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I HAVE just got off the plane from South Africa. Heathrow terminal five on a Monday at 12.30pm. Not a sleepy Sunday or the middle of the night. I’ve arrived a week before the hotel quarantine will supposedly be put in place for anyone coming from countries where the dangerous Covid mutant is rife – that is South Africa and Brazil. South Africa is the one on everyone’s lips with mutation of the virus more contagious than anywhere else and possibly able to defy the vaccine. So, South Africa is top of the red list and the country every border official is on the look out for – or so one would think. I was armed with a folder of documents. My negative Covid test, the passenger locator form, and anything else they could possibly ask for. I estimated the process would take around an hour and warned the person who was meeting me. But, shockingly, I needn’t have bothered. I was through in 10 minutes. British passport holders went one-way, foreign nationals the other. And those with e-passports began to queue at the machines. I was looking around for where I’d have to present my folder, taking out documents, everything ready. But suddenly I was in front of the cameras, passport faced down, doors open, and I was off to the arrivals hall. No one had asked for a negative Covid test, where I would be self-isolating, how long I had been in South Africa and whether I had mixed with anyone who had the virus. I picked up my bags and wandered around in sheer disbelief. South Africa, a third world country, had scrutinised everything when I entered 12 weeks ago. Same with Greece and Italy when I went last year. What is wrong with us? Why is it that we are leading the world with our vaccines, going from door to door across counties testing for this South African mutation and yet unable to get a sensible hold of our borders? When I transferred on the train to the customs hall, people were crammed like sardines with no one to ensure social distancing. These simple things are missing in our country and causing the mayhem we are in – the tragic and mounting 100,000-plus deaths. My experience has to be told and has to reach Parliament’s ears. This must be sorted out if we are ever to stop the spread.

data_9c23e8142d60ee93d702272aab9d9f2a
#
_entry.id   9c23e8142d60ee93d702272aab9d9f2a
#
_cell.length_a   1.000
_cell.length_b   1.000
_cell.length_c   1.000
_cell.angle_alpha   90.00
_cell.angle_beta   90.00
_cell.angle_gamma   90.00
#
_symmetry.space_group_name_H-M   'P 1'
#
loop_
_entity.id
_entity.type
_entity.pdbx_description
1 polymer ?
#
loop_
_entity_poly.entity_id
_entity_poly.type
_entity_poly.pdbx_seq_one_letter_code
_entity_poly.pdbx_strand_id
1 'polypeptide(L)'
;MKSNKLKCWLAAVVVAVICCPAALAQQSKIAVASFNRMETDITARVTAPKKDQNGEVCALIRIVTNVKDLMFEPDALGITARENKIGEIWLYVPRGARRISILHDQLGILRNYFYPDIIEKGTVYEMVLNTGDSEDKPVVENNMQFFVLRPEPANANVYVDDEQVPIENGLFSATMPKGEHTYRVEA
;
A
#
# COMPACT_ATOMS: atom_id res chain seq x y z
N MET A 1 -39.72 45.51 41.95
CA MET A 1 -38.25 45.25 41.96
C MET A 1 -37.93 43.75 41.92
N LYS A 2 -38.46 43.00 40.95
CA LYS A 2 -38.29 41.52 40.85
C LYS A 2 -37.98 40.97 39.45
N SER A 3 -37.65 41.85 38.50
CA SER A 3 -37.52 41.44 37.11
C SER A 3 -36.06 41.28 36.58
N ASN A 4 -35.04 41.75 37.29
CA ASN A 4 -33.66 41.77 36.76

Copyright © 2021 Sharon Feinstein. All rights reserved.